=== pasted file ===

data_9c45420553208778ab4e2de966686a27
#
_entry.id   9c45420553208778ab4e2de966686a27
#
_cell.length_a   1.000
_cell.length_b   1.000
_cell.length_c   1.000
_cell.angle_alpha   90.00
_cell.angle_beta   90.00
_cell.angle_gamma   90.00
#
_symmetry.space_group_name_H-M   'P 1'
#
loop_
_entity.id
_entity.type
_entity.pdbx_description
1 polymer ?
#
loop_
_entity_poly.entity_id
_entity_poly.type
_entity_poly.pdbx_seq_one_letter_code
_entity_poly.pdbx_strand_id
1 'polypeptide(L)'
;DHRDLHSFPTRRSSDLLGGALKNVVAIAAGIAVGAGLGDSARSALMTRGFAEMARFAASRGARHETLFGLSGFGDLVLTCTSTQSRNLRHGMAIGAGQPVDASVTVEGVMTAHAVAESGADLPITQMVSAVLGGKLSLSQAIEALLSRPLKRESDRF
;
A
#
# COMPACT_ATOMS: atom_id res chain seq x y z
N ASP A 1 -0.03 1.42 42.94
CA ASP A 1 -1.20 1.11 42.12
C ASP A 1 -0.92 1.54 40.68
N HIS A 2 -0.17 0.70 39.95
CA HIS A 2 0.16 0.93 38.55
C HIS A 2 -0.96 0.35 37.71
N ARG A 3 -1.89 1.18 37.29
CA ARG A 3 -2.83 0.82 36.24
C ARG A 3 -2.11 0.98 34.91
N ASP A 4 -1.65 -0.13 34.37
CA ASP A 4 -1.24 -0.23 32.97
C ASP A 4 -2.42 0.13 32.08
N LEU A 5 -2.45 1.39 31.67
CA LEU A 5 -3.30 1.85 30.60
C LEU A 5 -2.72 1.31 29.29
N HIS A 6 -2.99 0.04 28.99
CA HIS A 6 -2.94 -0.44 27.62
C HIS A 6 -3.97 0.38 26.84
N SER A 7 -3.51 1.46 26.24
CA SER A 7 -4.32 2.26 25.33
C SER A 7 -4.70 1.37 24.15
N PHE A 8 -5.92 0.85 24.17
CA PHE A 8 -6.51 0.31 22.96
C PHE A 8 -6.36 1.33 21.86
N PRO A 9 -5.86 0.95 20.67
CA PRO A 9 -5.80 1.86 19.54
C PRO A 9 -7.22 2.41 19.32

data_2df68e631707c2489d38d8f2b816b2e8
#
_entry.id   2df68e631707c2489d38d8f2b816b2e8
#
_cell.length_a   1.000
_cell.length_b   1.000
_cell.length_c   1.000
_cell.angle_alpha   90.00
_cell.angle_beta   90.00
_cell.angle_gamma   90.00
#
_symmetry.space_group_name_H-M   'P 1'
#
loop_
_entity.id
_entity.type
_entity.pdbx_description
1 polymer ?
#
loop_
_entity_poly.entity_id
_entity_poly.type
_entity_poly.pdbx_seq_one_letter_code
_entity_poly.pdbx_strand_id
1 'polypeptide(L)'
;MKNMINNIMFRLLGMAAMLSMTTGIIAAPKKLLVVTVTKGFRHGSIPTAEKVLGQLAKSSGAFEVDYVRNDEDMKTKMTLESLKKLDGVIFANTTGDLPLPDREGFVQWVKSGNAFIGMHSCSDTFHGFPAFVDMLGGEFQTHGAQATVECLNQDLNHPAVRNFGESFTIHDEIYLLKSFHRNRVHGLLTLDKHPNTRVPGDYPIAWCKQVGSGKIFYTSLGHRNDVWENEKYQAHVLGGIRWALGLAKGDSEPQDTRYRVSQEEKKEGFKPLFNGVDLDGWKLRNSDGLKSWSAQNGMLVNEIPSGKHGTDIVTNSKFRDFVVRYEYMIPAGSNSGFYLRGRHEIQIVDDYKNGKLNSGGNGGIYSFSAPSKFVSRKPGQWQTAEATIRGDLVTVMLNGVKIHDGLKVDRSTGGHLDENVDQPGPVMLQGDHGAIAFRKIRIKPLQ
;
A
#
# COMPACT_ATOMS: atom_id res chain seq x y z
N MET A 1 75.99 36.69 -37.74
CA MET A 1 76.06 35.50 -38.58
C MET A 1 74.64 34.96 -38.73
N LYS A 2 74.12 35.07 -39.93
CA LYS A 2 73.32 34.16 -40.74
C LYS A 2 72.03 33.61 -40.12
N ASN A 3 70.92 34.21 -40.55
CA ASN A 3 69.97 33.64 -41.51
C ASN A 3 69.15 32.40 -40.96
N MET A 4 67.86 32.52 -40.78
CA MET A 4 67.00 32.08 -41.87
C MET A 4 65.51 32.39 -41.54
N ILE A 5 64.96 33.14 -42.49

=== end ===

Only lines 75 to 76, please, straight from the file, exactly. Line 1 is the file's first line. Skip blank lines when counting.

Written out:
1 polymer ?
#